Tuesday, December 1, 2009
For Civil War Quarterbacks Masoli & Canfield, Different Styles Yield Similar Results
At first glance, Oregon quarterback Jeremiah Masoli and Oregon State's Sean Canfield couldn't be more different.
One is right-handed; one left-handed.
One is short and stocky; the other tall and lanky.
One is a punishing runner; the other doesn't run.
One has the fewest completions in the Pacific-10 Conference; the other, the most.
Where Masoli and Canfield come together is where this Civil War separates itself. Both are vastly improved, and both are ready — or else this would not be a War of the Roses.
"It doesn't matter how you get there," Oregon State coach Mike Riley said.
And it doesn't matter how long it takes you to get there, either. Masoli will be playing in his second Civil War after joining the Ducks 19 months ago. Canfield has played in 33 games for the Beavers and has yet to throw a ball in a Civil War battle.
"I've never been more excited for a football game," Canfield said. "I've never played in a Civil War so I'm really looking forward to it."
Masoli, who threw 17 times against the Beavers last year and racked up 274 passing yards and three touchdowns, is very excited, too — although nobody would ever know it.
"On a scale of one to 10," Masoli said, "10."
Still, the excitement edge has to go to Canfield.
"Every minute, at some point," he said, "it crosses my mind."
As for the edge in quarterbacking, it's safe to say that neither team would be willing to trade.
"I think you'd be hard-pressed to find a quarterback in the country, for our style of offense, making better decisions," offensive line coach Steve Greatwood said of Masoli.
Masoli made huge strides last season, his first since playing a year of junior college ball. In his first eight games of 2008, Masoli averaged 5.4 yards per attempt. In the last four games — all wins — it was 10.2 yards.
Early in 2009 he struggled again. Against Utah, he was 4 of 16 and losing support from fans.
"A lot of people were asking for a new quarterback at the beginning of the season when he just didn't have it," tight end Ed Dickson said. "He changed everybody's mind. He's a great battler."
Since then Masoli has been on a roll. He also has been at his best against the best competition, averaging 22 of 35 passing for 273 yards against California, USC, Stanford and Arizona.
But it's in the running game where Masoli has made the greatest strides — even with that mysterious knee injury that forced him out of the UCLA game. He is running with even greater authority, even if he hasn't topped the highlight-reel hit he dished out against Oklahoma State in the Holiday Bowl.
"His progression's been pretty astounding, actually," backup quarterback Nate Costa said. "He runs the ball tough, which is kind of rare for quarterbacks. That toughness that he has gives us is a little something extra people have to prepare for."
His ballhandling has improved markedly, allowing him to blow by confused defenders. In practice, he even fakes out coaches, who lose track of the ball. And he has jelled with his offensive line.
"I know what he's going to do behind me," lineman Mark Asper said. "Jeremiah, more than anybody, runs a certain way. He sets up defenders really well, where he moves one way and cuts back the other way. He goes this way, and I know Jeremiah's going to go the other way, so as soon as the defender goes one way, I go, 'OK,' push and accelerate and go."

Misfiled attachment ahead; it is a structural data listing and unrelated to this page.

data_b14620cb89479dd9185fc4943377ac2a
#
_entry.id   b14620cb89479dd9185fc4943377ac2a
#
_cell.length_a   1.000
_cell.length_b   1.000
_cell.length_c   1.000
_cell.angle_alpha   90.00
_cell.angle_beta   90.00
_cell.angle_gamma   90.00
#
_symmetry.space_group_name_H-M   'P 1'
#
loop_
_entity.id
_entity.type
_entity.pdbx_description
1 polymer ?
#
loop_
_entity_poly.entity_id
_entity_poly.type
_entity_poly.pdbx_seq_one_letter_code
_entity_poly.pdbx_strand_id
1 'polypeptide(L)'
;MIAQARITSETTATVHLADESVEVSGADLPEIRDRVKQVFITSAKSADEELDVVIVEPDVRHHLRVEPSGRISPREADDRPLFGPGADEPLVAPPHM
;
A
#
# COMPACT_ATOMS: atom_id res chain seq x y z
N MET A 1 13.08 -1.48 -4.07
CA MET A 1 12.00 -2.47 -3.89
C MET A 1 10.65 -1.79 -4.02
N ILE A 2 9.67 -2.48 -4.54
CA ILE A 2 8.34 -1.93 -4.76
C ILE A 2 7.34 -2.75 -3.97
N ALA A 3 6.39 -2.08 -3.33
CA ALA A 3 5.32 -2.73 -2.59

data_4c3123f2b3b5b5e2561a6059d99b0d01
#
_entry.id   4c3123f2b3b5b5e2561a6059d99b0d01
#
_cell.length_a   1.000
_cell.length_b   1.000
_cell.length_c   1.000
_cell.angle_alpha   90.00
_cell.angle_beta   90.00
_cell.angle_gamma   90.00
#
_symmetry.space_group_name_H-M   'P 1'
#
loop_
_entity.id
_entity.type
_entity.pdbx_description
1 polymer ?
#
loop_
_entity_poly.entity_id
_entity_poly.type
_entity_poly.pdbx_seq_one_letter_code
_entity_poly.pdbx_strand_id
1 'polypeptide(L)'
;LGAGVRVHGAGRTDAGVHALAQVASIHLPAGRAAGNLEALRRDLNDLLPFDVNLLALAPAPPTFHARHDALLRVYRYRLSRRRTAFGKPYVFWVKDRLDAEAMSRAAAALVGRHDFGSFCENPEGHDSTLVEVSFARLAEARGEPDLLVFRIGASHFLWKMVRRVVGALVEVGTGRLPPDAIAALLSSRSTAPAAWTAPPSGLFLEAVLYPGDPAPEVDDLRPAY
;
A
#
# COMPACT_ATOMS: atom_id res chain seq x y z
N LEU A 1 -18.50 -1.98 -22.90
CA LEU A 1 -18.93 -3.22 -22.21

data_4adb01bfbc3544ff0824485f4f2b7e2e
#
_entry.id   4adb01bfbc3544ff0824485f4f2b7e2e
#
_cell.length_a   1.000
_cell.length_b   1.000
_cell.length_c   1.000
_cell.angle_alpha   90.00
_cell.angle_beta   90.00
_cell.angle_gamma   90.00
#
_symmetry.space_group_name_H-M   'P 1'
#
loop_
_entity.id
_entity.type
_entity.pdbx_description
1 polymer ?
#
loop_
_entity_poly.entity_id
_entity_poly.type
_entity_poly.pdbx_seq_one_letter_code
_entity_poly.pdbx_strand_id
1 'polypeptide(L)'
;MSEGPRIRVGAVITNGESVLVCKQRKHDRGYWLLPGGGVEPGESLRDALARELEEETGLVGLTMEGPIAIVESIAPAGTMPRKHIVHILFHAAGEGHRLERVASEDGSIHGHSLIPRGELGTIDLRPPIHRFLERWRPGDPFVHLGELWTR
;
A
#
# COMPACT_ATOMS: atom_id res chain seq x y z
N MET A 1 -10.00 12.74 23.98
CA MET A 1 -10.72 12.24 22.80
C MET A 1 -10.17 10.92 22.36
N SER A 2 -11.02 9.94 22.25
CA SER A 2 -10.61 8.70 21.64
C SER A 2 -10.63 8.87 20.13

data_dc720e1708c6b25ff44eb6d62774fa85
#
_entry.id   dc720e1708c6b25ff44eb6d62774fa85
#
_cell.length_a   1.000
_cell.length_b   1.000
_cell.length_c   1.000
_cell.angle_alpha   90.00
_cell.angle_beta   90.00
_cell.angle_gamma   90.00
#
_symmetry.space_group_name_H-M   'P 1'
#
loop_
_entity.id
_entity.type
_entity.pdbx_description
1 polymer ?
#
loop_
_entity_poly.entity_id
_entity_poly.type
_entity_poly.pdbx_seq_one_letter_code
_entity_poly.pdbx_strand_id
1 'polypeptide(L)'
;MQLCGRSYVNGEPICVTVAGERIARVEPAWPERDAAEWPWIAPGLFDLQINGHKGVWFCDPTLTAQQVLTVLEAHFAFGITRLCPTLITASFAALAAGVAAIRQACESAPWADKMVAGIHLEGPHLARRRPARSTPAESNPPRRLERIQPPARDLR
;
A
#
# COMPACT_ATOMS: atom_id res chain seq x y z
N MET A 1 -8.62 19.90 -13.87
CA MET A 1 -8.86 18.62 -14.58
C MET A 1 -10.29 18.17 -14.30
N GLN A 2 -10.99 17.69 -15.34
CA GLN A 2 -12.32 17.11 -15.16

Masoli averages 5.9 yards per carry, better than Florida's Tim Tebow or Ohio State's Terrelle Pryor or even Stanford running back Toby Gerhart or Oregon State's Jacquizz Rodgers.
Numbers don't tell the story, though. When he struggled early in the season, defense and special teams came to the rescue. Since then, Masoli has taken care of things himself.
"He can get you out of tough situations, like the Arizona game," said defensive tackle Simi Toeaina, Masoli's cousin. "He was never nervous. As a defense, we knew if we did our job, that Jeremiah would lead us to victory."
Masoli has been as calm as ever this week, smiling at comments made by OSU quarterback Lyle Moevao, a friend of Masoli's who popped off last week on Twitter about a payback for last year's 65-38 win by Oregon.
"I don't have any response, man," Masoli said. "Actions speak louder than words."
Moevao has been in for one play in an injury-filled 2009. It has been an opportunity seized for Canfield.
In OSU's first two wins, Canfield was 33 of 42. He has a 70.3 completion percentage rate, one of four quarterbacks in the nation above 70 percent. In no game this season has Canfield completed fewer than 60 percent of his passes — a mark Masoli has failed to reach more often than not.
"You've just all seen a guy grow up right before your eyes this year," Riley said after Canfield completed 21 of 29 passes against Washington three weeks ago. "It's pretty phenomenal."
Oregon coach Chip Kelly called Canfield the best quarterback Oregon will face this season, and that includes Boise State's Kellen Moore, a Heisman hopeful, and Stanford's rising star Andrew Luck.
"The quarterback complements what they do in the running game," Kelly said. "You can't just gang up on the run because Canfield can hurt you."
Moore came into Autzen Stadium last season as a freshman and beat the Ducks. Canfield makes his first appearance there, as a senior, on Thursday night.
"It's a great stage for us," Canfield said. "Our team in those situations, it rises to those occasions."
He sounds pretty unflappable.
That's one thing the two quarterbacks have in common.